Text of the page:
Earlier this month, Catapano Dairy Farm took home third place in a national cheese competition hosted by the American Dairy Goat Association.
The blind contest was a first for owners Erin Argo Burke and Connor Burke, who purchased the goat farm from The Catapano family in November 2020.
The couple entered the farm’s fresh chèvre – a soft goat cheese and legacy of the Catapanos. Throughout their time on the farm, the Catapanos earned several awards for their goat cheeses, including first place at the American Cheese Society’s national competition in 2005.
New to the industry, Connor Burke learned how to make chèvre from his predecessors. He and his wife entered this first competition using the Catapanos’ nationally acclaimed cheese recipe. Their win, according to Erin Argo Burke, is a testament to her husband’s mastering of the original recipe.
“It’s a fantastic cheese,” she said. “We’re incredibly happy that the Catapanos were so kind to us to let us keep their award-winning recipe.”
The Burkes sell several flavors of the creamy goat cheese at their farm including cranberry, garlic and herb, mango habanero, sweet fire pepper, wildflower honey and rotating seasonal flavors. The cheese is about as local and fresh as it gets: every aspect of the cheese making process is performed on-site.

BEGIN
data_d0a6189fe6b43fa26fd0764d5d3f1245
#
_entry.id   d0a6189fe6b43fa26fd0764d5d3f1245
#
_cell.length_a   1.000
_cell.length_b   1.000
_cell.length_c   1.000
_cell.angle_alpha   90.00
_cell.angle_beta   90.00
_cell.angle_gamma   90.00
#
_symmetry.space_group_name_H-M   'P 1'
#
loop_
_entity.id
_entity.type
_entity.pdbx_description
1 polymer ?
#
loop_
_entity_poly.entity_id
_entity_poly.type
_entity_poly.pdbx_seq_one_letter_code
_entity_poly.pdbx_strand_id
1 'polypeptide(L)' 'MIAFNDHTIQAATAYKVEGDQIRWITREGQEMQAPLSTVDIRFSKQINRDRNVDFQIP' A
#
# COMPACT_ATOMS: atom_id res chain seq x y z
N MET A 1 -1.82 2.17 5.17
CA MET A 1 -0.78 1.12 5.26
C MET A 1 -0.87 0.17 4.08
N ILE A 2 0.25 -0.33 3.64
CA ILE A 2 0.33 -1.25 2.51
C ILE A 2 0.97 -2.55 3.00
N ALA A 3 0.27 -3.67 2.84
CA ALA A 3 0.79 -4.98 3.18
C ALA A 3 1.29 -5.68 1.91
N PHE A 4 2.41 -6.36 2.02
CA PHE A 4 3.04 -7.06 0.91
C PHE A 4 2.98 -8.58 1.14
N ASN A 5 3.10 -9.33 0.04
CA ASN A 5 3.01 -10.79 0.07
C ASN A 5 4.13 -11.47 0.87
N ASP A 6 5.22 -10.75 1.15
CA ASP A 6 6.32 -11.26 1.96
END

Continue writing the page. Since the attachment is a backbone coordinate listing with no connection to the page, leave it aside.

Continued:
“It’s unique here. At a smaller farm like this, you can take the milk almost immediately and start using it to cook with — there’s no waiting period or transportation of milk,” said Connor Burke. The health of the goats, he explained, also plays a huge role in the taste of the cheese.
The farm’s goats are milked twice a day, leaving them plenty of time to roam and play across ten acres of land. Their diets are supplemented with formulated grain and fermented hay, which provides a source of probiotics and increases milk production.
“We’re keeping the goats happy and healthy — it’s what allows them to produce a really rich, good milk,” Connor Burke said.
Community members are welcomed to visit the farm and learn more about its cheese production. On weekends, the Burkes milk their goats around 4 p.m., offering viewing sessions to the public. There’s also a window in the cheese kitchen so visitors can watch the farm’s cheeses get made firsthand.
“We invite people to come and if they want to try some, we’re always willing to cut a piece up and let people try it before buying,” said Erin Argo Burke. “We’re incredibly grateful that people are loving the cheese.”